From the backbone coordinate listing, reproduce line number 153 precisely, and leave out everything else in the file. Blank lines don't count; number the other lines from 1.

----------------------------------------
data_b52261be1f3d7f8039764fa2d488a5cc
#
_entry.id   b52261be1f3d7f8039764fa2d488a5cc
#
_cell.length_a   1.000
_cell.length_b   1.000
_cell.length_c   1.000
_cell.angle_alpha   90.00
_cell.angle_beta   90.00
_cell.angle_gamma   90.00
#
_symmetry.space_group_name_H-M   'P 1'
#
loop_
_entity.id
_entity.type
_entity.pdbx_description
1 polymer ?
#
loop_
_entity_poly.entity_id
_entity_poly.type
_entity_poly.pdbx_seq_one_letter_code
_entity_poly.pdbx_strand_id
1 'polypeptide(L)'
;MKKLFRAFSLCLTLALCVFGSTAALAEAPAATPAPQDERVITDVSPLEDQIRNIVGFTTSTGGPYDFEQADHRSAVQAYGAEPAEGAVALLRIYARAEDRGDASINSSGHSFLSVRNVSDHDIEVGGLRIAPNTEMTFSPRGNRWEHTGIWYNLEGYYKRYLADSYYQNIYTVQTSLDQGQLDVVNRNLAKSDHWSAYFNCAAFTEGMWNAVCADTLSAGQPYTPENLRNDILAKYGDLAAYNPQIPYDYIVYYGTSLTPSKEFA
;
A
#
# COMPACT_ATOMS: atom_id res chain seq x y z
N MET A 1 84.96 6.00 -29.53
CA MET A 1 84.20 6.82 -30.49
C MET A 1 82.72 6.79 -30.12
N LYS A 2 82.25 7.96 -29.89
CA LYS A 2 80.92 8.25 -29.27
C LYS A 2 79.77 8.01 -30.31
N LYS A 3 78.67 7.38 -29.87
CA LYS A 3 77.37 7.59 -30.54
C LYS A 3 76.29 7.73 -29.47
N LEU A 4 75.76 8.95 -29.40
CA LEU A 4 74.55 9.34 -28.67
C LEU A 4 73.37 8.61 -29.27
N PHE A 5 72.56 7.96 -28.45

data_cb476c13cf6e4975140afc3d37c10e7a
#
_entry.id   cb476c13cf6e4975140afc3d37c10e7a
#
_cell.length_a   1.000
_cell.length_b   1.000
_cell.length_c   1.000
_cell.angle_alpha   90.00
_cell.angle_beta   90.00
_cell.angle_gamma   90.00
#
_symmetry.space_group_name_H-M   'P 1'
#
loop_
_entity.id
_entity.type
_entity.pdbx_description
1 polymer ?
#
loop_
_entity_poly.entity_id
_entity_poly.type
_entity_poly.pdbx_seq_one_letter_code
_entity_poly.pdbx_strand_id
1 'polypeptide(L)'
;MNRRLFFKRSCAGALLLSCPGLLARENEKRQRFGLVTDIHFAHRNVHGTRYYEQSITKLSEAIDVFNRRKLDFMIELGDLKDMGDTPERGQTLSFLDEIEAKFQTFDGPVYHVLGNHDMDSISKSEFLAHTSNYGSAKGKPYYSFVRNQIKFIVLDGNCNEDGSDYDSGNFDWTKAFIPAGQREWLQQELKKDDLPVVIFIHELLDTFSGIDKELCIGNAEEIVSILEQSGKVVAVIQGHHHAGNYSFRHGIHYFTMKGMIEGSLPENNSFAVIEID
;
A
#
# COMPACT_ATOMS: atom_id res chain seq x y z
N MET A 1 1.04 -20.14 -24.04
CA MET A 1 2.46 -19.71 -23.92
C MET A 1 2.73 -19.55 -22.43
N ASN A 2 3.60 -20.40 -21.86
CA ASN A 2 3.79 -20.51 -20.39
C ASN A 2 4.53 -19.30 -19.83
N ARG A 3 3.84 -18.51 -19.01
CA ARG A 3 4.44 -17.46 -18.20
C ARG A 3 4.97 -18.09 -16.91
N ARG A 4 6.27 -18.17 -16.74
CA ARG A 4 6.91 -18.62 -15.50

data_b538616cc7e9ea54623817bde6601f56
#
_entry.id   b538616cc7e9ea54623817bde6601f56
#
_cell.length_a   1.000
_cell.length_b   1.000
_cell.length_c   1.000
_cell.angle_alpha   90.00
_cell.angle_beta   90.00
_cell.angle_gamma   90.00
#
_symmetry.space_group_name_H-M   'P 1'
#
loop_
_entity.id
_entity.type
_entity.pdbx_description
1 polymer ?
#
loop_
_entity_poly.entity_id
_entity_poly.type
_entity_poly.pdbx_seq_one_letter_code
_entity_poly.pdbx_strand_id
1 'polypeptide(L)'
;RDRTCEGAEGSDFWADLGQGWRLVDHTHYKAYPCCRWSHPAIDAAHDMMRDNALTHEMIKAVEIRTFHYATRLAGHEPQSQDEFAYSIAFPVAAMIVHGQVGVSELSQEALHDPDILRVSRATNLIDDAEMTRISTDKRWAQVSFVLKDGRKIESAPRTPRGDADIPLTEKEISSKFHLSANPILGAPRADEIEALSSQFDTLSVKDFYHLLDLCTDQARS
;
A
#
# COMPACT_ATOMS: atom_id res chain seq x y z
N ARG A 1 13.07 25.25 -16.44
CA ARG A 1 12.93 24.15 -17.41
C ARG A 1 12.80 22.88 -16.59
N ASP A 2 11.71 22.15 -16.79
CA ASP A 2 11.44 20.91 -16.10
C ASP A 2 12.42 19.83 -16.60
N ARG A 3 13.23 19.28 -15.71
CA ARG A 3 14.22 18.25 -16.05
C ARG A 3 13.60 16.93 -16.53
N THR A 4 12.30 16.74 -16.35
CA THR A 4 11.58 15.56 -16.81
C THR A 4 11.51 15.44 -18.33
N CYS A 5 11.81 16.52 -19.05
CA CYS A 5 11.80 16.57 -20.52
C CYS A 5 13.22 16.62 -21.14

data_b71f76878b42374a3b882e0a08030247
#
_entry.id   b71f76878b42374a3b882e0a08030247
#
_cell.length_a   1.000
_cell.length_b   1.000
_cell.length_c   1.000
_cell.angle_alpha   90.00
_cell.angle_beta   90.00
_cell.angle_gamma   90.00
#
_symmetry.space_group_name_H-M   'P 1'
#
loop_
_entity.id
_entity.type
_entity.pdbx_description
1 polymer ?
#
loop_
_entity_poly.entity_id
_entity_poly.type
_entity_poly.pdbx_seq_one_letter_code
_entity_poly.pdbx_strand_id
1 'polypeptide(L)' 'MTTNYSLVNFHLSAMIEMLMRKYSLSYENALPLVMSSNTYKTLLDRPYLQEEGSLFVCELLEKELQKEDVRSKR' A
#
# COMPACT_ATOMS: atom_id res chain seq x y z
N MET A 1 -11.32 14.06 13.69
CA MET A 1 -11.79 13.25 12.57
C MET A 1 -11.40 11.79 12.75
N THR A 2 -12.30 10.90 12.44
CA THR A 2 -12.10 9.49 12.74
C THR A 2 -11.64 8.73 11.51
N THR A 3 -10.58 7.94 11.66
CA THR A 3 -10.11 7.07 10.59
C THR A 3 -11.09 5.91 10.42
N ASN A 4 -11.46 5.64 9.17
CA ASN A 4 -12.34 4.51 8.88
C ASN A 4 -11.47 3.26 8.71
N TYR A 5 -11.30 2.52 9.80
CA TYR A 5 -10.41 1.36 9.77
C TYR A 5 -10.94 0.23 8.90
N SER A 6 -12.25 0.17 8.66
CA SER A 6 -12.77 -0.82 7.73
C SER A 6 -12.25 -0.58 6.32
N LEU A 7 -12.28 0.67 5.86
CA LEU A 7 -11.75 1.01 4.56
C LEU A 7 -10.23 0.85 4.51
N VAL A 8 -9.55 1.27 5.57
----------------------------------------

_entity_poly.pdbx_strand_id